Addaction – 55 positive

What was the issue you were addressing or working on?

Older drinkers can be more vulnerable and their needs more complex than younger people with alcohol problems. This can be as a result of the potentially greater physical impact of alcohol misuse on older people, as a result of, for example, the interaction of alcohol and medications; higher blood alcohol concentrations caused by body water reducing with ageing; and reduced alcohol tolerance levels.

Many service users from Addactions over 50’s alcohol service also identified social isolation as an on-going issue for them. Once they have became alcohol free and their health and well-being improved, they often found it difficult to exit from the service, and still sought ongoing support. In response, 55 positive seeks to provide an additional care pathway that encompasses peer mentoring, befriending, and social and educational activities.


What you did?

Addaction is a UK wide substance misuse charity with over 40 years history. The organisation has been established in the Glasgow North West area since 2006. They manage a number of services including an over 50’s Alcohol Service. This provides an assertive outreach model to engage older adults who are experiencing significant lifestyle problems due to their alcohol use, along with a Peer Recovery Model known as Mutual Aid Partnerships (MAP).

The 55 Positive project described in this Example of Practice is an add-on to the above  services and operates in the North West Glasgow area. It aims to support individuals in a way that can help them in the longer term, to remain in recovery, reduce their sense of isolation, and increase their levels of independence.

The project employs a  full-time dedicated peer development worker with a specific remit for delivering activities to reduce isolation, increase self-help, and maximise independence for older adults aged 55 plus. Specific outputs are detailed below:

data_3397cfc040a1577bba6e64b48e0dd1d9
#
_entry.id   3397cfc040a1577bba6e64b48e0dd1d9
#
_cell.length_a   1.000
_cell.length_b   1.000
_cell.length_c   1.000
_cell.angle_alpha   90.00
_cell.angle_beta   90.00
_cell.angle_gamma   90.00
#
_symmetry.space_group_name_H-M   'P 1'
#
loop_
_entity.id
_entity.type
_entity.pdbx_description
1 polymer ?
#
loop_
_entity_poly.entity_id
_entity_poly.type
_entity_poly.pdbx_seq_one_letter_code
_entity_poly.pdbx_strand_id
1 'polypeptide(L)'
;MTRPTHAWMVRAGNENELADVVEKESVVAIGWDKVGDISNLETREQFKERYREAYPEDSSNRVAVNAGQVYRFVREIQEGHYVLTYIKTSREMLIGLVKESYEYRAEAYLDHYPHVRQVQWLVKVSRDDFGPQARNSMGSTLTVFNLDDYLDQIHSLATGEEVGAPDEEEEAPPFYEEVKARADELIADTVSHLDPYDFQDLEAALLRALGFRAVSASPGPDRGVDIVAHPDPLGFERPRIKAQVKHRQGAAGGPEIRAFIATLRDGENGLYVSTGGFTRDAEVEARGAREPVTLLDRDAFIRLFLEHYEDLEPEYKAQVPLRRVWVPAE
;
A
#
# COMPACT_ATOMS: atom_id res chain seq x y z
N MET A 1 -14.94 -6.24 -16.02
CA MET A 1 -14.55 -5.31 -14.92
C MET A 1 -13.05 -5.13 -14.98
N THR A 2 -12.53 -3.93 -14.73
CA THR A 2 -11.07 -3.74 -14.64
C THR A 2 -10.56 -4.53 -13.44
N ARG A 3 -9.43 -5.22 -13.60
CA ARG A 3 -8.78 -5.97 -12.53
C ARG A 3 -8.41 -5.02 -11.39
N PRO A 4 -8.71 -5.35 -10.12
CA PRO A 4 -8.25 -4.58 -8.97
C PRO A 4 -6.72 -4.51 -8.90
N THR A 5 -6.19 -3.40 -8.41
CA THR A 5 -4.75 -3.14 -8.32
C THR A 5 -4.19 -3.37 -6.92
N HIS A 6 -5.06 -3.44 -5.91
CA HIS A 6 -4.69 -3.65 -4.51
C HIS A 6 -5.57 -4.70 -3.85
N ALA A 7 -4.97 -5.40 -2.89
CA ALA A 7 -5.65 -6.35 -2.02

• A programme of peer mentoring and support has been established where individuals in recovery are trained to become peer mentors to service users, becoming involved in providing a range of support including befriending, activity groups, support to attend appointments, and home visits. Support has been sought from the Scottish Recovery Network and Scottish Recovery Consortium to develop peer mentoring programmes and accredited training.
  • A throughcare pathway has been established for individuals who have been supported through the existing over 50’s outreach service, and from other local partners involved in supporting people aged 55 and over.
  • A bespoke programme of activities including social and educational groups is being co-ordinated to enhance skills and increase participation, using partner agencies to access resources. Links have been established with various community organisations including Stonedyke Communities, Drumchapel Life, the Arc and Whiteinch Centre, the Women’s Library, Glasgow Homelessness Network and the North West Recovery Community.
  • Four activity groups have been developed in the year, including an art group, allotment group, health and well-being group and a newsletter group. These have been facilitated and supported by the development worker and external tutors, with the assistance of other volunteers also recruited through the project.
  • Referral systems for befriending support have also been established for service users earlier in recovery, and with mobility issues.

What were the outcomes - benefits or otherwise?

At the mid-term review of the project in April 2013, 33 individuals had accessed the programme – 21 Males and 12 Females. Of these 10 were aged 50-55, 18 were aged 56-64 and 5 were aged 65-79. Of these participants:

  • 57% reported their emotional health had ‘got better’, with 30% reporting it had ‘got much better’.
  • 50% reported their physical health had ‘got better’, with 15% reporting it had ‘got much better’.
  • Nearly 60% reported an improvement in terms of their involvement in their local community.
  • 65% reported improvements in their relationships with other people

80% reported their alcohol use had ‘got better’ or ‘much better’, with 8 reporting their alcohol use had ceased completely.


Contacts - to find out more

Gillian McCamley, Gillian.mccamley@gcvs.org.uk  0141 332 2444